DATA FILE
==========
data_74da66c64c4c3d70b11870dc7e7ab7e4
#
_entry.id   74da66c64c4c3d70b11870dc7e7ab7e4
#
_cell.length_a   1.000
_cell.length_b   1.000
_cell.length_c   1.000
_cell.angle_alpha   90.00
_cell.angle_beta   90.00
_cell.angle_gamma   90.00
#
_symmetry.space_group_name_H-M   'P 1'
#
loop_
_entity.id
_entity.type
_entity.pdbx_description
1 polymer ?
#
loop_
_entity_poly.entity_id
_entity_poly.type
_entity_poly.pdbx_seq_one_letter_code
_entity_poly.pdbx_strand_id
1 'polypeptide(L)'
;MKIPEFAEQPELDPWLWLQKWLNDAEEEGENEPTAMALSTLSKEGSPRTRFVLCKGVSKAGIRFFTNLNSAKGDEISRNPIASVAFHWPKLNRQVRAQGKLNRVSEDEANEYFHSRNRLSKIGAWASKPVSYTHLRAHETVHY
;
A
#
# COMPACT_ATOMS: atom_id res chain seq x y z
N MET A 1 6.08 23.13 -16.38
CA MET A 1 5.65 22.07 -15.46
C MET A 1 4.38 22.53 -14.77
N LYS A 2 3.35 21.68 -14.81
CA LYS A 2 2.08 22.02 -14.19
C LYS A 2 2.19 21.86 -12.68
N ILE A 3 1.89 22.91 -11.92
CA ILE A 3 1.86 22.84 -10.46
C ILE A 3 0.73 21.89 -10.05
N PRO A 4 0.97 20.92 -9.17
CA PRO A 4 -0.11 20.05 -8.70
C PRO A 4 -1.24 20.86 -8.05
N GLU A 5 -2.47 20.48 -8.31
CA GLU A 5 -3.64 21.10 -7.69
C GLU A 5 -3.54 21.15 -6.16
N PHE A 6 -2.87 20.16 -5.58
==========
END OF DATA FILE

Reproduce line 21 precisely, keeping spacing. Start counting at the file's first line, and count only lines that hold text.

_entity_poly.entity_id